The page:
The old man to his friend Gaius, whom I truly love.
I pray above all, friend, that you may be prosperous and well, just as your soul prospers; for I was exceedingly delighted when brethren came and testified of your truth, and how you walk in the truh. I have no greater delight than to learn that my children conduct themselves always in the truth.
You practise faith, friend, when you bestow benefits on the brotherhood who are even strangers; they testify of your friendship before the assembly, how well you have done in having helped them forward for the sake of God. Because for the sake of that Name they went out, taking nothing from the heathen. Such we ought therefore to support, so that we may be workers together for the truth.
I wrote something to the assembly; Diotrephes, however, who likes to make himself prominent among them, rejects us. If I come, therefore, I will make him remember his conduct, sneering at us with vile expressions; and indeed, not content with these, he did not receive the brethren, and hindered those who would, and expelled them from the assembly.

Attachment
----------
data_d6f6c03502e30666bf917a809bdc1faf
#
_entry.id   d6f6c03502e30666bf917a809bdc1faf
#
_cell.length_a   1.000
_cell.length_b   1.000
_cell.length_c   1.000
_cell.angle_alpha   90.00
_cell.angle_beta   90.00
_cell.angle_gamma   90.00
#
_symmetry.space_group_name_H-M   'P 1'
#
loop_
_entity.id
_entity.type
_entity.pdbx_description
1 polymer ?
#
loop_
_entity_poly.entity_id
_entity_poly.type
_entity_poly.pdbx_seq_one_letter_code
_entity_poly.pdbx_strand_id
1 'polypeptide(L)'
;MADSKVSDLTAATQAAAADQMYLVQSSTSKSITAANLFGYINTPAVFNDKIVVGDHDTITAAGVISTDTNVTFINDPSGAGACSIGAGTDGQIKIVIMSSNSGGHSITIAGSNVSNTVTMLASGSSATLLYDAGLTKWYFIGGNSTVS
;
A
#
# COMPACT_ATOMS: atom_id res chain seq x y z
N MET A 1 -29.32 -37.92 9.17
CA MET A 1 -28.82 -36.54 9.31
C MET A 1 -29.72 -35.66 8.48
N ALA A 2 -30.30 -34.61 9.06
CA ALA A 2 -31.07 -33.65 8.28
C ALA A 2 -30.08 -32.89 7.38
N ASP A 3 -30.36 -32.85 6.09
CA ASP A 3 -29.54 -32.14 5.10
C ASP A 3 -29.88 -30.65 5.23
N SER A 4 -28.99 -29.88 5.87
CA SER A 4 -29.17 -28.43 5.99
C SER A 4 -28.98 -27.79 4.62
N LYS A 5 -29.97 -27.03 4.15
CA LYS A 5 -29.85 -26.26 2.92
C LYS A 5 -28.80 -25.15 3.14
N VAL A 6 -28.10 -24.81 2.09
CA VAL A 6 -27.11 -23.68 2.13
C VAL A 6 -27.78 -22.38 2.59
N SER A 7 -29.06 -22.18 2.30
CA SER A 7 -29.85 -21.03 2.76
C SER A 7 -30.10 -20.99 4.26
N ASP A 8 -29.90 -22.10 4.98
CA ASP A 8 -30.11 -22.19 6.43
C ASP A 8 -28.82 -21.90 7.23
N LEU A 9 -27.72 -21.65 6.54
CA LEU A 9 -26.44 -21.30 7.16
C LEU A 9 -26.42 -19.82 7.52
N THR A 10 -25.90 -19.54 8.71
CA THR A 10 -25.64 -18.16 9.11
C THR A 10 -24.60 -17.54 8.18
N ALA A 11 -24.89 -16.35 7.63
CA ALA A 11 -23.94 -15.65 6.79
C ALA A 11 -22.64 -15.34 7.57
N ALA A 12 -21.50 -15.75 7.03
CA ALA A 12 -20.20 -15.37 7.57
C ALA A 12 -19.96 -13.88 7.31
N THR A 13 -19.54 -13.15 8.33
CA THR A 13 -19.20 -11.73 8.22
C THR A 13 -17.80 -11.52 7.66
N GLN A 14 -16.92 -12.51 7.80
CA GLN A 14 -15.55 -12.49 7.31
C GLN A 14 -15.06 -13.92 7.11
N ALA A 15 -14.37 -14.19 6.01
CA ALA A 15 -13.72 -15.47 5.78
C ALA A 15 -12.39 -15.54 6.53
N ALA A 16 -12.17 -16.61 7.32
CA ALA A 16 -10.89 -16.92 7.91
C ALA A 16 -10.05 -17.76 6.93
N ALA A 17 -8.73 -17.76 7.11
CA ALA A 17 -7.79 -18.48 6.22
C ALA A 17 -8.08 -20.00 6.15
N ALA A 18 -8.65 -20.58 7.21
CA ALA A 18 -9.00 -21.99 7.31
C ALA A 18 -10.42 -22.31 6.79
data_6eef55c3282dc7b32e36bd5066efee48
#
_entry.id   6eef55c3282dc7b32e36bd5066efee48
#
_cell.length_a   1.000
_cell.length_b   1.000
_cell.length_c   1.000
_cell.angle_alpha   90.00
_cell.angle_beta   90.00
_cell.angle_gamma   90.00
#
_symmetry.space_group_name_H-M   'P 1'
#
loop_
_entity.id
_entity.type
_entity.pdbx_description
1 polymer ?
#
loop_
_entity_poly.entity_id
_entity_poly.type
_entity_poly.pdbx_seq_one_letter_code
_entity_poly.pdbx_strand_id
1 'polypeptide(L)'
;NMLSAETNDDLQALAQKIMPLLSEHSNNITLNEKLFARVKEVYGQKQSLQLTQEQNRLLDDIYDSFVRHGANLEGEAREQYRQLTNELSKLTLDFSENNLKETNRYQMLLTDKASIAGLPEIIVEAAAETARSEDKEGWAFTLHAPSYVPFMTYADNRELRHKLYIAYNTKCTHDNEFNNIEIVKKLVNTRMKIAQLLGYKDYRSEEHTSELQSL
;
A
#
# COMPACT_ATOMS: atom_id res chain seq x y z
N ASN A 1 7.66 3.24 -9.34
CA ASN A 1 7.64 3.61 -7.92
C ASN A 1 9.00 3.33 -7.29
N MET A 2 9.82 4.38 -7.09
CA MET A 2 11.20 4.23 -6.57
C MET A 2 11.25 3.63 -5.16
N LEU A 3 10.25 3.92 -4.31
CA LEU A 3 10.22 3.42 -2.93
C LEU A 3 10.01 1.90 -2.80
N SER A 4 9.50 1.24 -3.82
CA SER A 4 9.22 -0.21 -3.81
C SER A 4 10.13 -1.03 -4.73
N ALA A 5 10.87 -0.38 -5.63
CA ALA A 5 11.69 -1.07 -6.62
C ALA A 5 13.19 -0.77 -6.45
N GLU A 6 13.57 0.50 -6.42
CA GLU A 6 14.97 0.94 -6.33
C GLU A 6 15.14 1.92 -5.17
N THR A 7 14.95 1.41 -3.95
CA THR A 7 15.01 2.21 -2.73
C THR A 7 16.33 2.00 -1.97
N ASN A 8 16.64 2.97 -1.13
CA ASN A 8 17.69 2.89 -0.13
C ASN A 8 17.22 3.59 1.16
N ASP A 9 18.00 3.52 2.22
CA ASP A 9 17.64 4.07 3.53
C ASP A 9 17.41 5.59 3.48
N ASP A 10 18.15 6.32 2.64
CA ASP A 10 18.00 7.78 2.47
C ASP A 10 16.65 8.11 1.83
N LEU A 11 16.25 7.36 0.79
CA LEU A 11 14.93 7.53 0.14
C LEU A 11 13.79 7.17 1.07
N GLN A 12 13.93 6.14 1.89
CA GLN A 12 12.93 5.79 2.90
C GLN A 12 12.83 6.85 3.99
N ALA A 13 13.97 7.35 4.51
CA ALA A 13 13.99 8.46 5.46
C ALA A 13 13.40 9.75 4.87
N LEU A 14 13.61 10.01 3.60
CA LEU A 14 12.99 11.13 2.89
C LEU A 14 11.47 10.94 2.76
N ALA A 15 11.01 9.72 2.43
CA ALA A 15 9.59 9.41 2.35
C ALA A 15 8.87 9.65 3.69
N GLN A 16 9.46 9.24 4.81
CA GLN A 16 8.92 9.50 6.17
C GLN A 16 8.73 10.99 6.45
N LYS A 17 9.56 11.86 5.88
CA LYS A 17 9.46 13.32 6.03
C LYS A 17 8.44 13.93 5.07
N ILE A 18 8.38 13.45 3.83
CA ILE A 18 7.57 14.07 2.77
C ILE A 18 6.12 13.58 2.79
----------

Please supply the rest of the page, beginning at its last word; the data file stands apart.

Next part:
Do not, friend, imitate the bad, but the good. The well-doer is from God; the wrong-doer has not seen God. Demetrius is well reported of by all, as well as by the truth itself; yes, and we also give evidence, and you know that our evidence is reliable.
I have much to write to you; but I am unwilling to communicate to you with pen and ink. Very soon, however, I hope to see you, when we can speak by word of mouth. Peace to you. The friends send you regards. Remember the friends by name.
(These two short Letters were written from Ephesus, probably between the years 88 and 90 A.D.)